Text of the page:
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The BIG Picture

August 19, 2003

Common sense tells us that - because an Economy as a whole is really nothing more nor less than a very large Corporation - the same principles of "Key Performance Indicators" (KPIs) and "Business Drivers" (Drivers) can be applied to it.

KPIs are typically ratios that are used by Financial Managers to assess the ongoing performance of a business under review. Two simple examples of KPIs would be Gross Profit as a Percentage of Revenue, and Revenue per Employee. There are many others.

KPI's are essentially measurements of "output", whilst "inputs" are referred to as Drivers - which are factors that can be managed to influence the financial performance of a business. For example, if a business' Management wishes to increase its profitability, they may attempt sell for a higher price or buy for a lower price in an attempt to increase the Gross Profit percentage, which is the KPI.

It is important to understand the subtle difference between outputs (KPIs) and inputs (Drivers). Sometimes, a KPI will be influenced by manipulating a Driver that does not appear to be directly related.

Each business will have its own set of Drivers - which flow from its unique Business Model.

Clearly, "price level differentials" (year on year price changes) can be used as a KPI (output measurement) for any Economy, and equally clearly, "Inflation" (Money Supply differential) is one Driver which gives rise to this output. But price level differentials - which is an outcome - should not be thought of as a driver.

It is strongly recommended that readers study the 450 year chart of US Prices (1665 - projected 2013) as reflected in the web link below:

http://oregonstate.edu/Dept/pol_sci/fac/sahr/sumprice.pdf

What it shows - with crystal clarity - is that whilst generalised rising prices is a phenomenon which has manifested over the centuries, the type of price rises we are experiencing today has only really begun to manifest since the end of WWII. In short, what we are living through today is indeed unique in human history.

What has been "Driving" these price rises?

The answer to this question is not as obvious as it seems, as can be observed from the following Table:

Note: All numbers shown below are in Nominal Dollars, unadjusted for inflation

Sources of information:

Alert readers will note that the above Table does not attempt to measure annual growth rates of the various discrete numbers. Rather, it attempts to isolate "ratios" with the objective of simulating Drivers that one would typically find in a corporate environment.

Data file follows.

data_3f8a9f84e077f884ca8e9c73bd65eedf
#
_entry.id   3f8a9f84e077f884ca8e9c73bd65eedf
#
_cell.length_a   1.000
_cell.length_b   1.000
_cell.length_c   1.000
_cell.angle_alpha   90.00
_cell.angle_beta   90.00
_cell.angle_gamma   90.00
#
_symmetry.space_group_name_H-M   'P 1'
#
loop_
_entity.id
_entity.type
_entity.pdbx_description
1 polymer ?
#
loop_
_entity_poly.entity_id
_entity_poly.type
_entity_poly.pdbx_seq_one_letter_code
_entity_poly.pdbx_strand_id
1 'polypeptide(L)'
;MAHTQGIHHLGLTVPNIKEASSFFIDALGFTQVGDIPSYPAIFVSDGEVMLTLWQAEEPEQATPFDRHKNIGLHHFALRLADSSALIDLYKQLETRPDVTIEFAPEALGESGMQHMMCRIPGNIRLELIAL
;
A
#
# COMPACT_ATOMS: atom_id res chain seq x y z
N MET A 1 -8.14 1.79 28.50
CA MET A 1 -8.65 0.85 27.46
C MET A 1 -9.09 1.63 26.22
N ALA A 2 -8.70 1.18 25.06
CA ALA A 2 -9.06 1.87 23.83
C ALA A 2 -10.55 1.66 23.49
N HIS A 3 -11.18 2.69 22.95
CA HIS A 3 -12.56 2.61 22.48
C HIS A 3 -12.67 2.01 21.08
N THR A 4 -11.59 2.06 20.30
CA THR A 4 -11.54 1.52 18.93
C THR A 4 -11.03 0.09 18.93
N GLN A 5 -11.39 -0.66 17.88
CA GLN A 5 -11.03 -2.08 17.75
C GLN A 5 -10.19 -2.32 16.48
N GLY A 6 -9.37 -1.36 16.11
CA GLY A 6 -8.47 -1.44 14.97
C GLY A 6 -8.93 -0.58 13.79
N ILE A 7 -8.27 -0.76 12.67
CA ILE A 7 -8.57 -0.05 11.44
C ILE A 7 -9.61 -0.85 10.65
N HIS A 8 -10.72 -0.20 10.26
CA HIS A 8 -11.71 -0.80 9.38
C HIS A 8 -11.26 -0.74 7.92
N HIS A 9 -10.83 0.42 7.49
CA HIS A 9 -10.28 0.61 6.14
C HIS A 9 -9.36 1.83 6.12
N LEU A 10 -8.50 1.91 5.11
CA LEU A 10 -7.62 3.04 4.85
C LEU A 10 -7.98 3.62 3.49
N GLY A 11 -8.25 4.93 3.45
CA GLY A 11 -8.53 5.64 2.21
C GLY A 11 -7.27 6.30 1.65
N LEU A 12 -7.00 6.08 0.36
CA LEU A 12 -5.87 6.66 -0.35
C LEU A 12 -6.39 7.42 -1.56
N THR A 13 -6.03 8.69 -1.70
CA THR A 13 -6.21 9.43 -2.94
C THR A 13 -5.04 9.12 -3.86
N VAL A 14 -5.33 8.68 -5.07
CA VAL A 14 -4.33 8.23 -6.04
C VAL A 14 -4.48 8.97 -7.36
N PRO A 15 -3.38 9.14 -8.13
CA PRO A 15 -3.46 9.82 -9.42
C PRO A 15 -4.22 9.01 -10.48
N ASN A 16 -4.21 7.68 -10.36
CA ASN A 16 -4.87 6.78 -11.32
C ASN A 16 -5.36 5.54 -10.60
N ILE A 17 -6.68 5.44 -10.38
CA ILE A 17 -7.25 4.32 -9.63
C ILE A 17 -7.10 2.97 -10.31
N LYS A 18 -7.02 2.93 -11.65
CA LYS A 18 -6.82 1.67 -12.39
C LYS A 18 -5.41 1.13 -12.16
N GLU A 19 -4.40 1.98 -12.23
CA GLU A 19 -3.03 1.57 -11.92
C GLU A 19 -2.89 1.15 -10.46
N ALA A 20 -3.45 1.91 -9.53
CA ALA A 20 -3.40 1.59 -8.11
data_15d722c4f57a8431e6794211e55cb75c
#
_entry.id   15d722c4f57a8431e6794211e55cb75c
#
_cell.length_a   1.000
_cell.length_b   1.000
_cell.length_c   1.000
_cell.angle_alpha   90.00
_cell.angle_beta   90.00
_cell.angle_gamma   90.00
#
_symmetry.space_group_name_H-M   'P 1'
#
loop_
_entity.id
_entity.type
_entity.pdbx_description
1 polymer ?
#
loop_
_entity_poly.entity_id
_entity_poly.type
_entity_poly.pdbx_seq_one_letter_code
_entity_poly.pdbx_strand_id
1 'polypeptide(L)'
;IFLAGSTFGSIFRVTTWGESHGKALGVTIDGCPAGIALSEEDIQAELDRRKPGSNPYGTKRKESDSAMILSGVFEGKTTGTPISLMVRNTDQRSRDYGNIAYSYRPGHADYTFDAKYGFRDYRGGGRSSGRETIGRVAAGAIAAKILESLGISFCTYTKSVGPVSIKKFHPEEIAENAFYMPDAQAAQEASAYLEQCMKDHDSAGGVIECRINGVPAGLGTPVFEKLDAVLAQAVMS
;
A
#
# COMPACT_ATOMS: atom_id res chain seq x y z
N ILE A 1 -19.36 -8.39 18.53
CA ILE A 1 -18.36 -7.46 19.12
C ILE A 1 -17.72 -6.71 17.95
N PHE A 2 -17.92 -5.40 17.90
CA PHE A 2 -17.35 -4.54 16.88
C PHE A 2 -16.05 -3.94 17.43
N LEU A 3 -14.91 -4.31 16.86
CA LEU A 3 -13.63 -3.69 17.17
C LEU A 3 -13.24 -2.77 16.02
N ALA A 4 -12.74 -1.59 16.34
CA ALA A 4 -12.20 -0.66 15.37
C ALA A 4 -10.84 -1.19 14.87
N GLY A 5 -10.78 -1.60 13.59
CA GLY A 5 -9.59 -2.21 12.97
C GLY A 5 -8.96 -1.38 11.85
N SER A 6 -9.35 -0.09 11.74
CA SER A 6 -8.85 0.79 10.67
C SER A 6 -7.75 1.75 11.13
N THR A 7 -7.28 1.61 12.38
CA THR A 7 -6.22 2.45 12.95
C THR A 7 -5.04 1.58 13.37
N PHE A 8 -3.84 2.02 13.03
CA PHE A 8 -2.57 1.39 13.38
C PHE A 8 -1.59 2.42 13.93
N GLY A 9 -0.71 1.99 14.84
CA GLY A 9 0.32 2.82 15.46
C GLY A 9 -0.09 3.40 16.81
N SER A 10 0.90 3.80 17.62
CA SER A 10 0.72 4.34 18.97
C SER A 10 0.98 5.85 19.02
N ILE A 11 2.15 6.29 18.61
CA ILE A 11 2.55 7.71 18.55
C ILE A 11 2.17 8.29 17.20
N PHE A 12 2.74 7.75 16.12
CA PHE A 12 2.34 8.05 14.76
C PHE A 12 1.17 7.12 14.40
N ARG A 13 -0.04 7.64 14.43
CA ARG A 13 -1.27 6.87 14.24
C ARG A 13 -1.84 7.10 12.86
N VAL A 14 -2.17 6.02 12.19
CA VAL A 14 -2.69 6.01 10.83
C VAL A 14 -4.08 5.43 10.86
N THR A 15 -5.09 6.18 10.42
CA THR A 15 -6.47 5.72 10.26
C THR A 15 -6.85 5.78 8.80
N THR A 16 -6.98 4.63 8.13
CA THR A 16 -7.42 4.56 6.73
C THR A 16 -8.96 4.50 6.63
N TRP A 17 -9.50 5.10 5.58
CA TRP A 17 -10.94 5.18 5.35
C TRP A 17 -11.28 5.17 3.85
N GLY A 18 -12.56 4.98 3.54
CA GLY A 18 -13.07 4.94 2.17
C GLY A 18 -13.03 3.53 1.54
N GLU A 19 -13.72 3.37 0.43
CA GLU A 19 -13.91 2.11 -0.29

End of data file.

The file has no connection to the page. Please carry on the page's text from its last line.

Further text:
The Table therefore emphasises ratios of Per Capita Money Supply as a percentage of Per Capita GDP (a proxy for personal income), and Per Capita Debt as a percentage of Per Capita GDP.

The year 1982 was used as a base, because it was in that year that the Reagan Administration took a conscious decision which would lead the USA to morph from the world's largest Creditor Nation, to the World's largest Debtor Nation.

An obvious question that arises is: What is an "Unsustainably high" ratio of debt relative to income? Clearly, the answer to this question is dependent on two parameters:

  • What is the interest rate payable on this debt?
  • What is the repayment term on this debt?

Several Factors are different today from what they were in 1982:

  • Tax rates are probably lower at the margin
  • Interest Rates are lower
  • Repayment Terms are longer

This last item is worthy of further discussion.

The rise in house prices has facilitated TWO discrete consumer activities:

  • Debt as a percentage of income has risen
  • Debt repayment terms have lengthened. For example, if a consumer previously bought a car on a 5 year repayment plan, but now chooses to finance the car with (lower interest) borrowings using his house as security, the "burden" of this debt may actually be LESS onerous.

Analysis and Discussion

The ratio of M3/GDP in 1982 was 75.7%, whilst the ratio in 2002 was 78.7%. This is not a significant difference.

On the other hand, there is a very significant difference in the debt ratios: 36.7% in 1982 vs an estimated 62.3% in 2003.

It seems reasonable to conclude that (surprisingly) "debt levels" have been more of a Driver of price inflation than have M3 levels.

Another significant observation is that - although debt levels have been rising significantly in absolute dollar terms, the 2003 level (as a percentage of income) is actually lower today than at its 1996 peak.

Another Perspective

Quite apart from the above analysis, there are three additional factors in the economic environment which present cause for concern. These are:

  • Price inflation is navigating uncharted waters. In truth, the concern here flows from the unknown, as opposed to a "defensible" justification for worry. As long as incomes rise equally with or faster than prices, standards of living can be maintained or improved regardless of the rate of price escalation. This concern may turn out to be more emotionally than objectively based.
  • With an increase in the level of financial sophistication over the years, has arisen an increased propensity to speculate. The derivatives markets (and equity markets) have assumed dimensions for which they were never originally intended. Originally derivatives were for the purpose of "managing" risk. Nowadays, the derivatives markets are assuming characteristics of gambling casinos. However, it should ALWAYS be borne in mind, that in a gambling casino, the odds favour the house. In this case, the "House" is usually a Bank or a Financial Institution, and so the counterparty most likely to lose in a derivative "bet" is the speculator, as opposed to the Bank or Financial Institution. Again, the objective facts do not necessarily support the view that the entire Financial System is unduly at risk. Most Institutions do in fact attempt to manage their risk exposures.